THURSDAY, Aug. 26, 2021 (HealthDay News) — From 2019 to 2020, there was an increase in benzodiazepine overdose emergency department visits and in benzodiazepine deaths, according to research published in the Aug. 27 issue of the U.S. Centers for Disease Control and Prevention Morbidity and Mortality Weekly Report.
Stephen Liu, Ph.D., from the CDC in Atlanta, and colleagues analyzed annual and quarterly trends in suspected benzodiazepine-involved nonfatal overdoses treated in emergency departments during January 2019 to December 2020 for 32 states and the District of Columbia and assessed benzodiazepine-involved overdose deaths during January 2019 to June 2020 for 23 states.
The researchers found that benzodiazepine overdose emergency department visits increased 23.7 percent per 100,000 emergency department visits from 2019 to 2020, with increases for those with and without opioid involvement (34.4 and 21.0 percent, respectively). Overall benzodiazepine deaths increased 42.9 percent from April-June 2019 to April-June 2020; prescription and illicit benzodiazepine deaths increased 21.9 and 519.6 percent, respectively. Most (92.7 percent) of the benzodiazepine deaths during January to June 2020 also involved opioids, mainly illicitly manufactured fentanyls (66.7 percent)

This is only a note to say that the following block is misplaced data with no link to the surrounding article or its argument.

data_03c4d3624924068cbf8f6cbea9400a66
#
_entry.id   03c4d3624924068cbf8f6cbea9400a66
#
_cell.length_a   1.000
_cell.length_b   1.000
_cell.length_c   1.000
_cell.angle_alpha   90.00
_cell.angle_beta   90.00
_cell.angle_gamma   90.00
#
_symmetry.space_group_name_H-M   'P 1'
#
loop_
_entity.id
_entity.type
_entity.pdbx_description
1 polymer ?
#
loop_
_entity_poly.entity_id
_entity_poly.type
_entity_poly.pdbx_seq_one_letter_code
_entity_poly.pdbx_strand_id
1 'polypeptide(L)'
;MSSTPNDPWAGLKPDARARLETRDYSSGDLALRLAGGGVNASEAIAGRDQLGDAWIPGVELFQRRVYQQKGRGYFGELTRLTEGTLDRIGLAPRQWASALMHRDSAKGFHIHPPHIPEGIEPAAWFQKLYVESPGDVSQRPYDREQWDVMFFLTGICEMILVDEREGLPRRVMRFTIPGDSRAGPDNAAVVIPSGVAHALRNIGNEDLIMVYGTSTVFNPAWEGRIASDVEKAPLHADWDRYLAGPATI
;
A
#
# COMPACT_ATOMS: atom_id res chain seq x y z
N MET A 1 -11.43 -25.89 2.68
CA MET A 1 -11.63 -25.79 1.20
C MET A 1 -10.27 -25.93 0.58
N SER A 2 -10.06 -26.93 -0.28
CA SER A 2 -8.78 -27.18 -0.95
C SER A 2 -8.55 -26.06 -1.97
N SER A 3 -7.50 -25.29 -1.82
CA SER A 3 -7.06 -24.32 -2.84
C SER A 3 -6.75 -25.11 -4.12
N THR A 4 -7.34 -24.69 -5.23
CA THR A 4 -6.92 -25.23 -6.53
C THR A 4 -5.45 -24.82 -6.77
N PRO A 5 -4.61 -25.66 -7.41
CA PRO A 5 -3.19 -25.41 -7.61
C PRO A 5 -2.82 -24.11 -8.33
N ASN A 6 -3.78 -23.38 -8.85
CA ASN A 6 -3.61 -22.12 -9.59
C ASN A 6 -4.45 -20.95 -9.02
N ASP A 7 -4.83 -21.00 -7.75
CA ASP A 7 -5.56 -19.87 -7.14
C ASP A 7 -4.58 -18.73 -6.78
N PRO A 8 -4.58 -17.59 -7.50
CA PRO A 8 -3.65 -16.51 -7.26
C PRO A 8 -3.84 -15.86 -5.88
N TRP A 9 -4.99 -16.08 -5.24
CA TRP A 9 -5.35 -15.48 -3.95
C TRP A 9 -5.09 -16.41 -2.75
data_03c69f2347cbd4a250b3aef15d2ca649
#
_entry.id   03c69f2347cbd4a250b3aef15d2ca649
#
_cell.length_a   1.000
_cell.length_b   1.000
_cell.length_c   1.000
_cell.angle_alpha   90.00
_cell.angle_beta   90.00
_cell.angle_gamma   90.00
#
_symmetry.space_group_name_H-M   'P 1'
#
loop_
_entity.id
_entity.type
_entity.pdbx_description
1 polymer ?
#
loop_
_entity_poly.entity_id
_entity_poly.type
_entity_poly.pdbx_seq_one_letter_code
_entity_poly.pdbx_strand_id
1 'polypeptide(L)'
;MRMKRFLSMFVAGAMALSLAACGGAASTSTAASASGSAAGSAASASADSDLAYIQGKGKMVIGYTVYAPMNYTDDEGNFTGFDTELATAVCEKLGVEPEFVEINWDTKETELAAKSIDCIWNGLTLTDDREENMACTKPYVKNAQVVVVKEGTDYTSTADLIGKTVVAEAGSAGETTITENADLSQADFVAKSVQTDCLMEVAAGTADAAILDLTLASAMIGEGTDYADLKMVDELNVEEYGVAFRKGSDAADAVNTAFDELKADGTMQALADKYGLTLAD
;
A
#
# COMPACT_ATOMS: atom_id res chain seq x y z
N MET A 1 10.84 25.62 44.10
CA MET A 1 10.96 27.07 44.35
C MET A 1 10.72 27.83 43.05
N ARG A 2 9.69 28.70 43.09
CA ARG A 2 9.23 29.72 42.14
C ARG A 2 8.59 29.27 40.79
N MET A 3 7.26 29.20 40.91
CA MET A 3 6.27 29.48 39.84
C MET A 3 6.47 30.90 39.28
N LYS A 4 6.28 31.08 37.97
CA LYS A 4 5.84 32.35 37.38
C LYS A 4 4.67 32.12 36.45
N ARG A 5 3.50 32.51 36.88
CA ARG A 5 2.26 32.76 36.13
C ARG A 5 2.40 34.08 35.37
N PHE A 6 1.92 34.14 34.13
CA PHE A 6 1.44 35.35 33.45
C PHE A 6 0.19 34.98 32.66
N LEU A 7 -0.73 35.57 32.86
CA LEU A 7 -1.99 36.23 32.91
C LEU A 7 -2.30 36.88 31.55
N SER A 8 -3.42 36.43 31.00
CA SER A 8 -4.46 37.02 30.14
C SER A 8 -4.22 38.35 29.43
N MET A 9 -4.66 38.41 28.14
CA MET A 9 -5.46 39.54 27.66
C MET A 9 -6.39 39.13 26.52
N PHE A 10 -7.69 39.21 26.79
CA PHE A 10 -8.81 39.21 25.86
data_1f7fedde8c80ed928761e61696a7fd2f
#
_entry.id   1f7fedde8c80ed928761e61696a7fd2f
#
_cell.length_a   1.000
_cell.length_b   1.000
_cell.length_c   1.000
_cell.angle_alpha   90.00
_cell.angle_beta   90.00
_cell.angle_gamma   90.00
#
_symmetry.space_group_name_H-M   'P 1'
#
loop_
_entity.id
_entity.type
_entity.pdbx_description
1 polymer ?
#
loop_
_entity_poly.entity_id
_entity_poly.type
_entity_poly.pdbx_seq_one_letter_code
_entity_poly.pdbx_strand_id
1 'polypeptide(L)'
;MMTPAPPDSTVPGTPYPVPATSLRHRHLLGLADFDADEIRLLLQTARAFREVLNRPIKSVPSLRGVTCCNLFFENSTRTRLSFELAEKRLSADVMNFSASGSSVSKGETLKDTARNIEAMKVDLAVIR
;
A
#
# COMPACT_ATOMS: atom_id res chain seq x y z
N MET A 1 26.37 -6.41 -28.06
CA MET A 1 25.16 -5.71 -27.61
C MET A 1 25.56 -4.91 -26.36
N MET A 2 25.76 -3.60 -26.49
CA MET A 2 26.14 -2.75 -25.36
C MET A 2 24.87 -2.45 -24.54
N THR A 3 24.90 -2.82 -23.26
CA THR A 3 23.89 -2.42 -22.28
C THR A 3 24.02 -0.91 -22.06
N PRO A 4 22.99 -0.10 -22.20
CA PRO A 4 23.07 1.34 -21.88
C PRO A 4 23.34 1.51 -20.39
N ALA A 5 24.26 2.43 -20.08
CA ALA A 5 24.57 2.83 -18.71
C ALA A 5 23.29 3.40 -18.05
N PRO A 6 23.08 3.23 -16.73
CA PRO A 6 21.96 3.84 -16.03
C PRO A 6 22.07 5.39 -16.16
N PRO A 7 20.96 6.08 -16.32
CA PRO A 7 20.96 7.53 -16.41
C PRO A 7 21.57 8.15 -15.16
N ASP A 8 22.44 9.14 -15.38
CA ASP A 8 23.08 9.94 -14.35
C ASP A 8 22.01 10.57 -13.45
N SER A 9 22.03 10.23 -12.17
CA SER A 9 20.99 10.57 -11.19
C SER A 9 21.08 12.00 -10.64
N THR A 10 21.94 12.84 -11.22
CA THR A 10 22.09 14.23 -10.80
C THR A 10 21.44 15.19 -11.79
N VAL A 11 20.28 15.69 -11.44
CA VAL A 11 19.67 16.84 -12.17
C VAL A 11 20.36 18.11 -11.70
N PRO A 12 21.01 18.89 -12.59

“Expansion of naloxone availability and rapid naloxone administration should be encouraged for overdoses involving benzodiazepines and opioids because naloxone reverses opioid overdoses irrespective of benzodiazepine presence,” the authors write. “However, educational efforts should emphasize the dangers of using illicit benzodiazepines, especially in combination with opioids, and the importance of calling 9-1-1 even after naloxone administration.”
One author was employed by Peers and Partners Inc., a management consulting firm.
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